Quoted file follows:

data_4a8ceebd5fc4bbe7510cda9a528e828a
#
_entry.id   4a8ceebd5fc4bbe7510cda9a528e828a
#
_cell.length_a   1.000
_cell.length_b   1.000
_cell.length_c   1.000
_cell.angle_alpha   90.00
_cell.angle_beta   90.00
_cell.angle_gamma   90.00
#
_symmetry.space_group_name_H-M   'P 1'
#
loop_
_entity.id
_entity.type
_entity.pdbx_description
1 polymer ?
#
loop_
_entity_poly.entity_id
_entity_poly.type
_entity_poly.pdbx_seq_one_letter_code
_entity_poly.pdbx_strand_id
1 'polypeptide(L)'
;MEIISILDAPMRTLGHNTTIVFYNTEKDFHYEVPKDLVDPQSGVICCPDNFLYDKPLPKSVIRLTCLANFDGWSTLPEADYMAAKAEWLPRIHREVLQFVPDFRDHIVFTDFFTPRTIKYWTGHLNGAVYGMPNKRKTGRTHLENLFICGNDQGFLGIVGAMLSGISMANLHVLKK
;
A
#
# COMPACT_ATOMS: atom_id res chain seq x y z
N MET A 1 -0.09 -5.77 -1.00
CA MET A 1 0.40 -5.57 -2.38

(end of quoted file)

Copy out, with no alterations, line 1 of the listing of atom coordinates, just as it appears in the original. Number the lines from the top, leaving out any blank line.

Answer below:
data_4a8ceebd5fc4bbe7510cda9a528e828a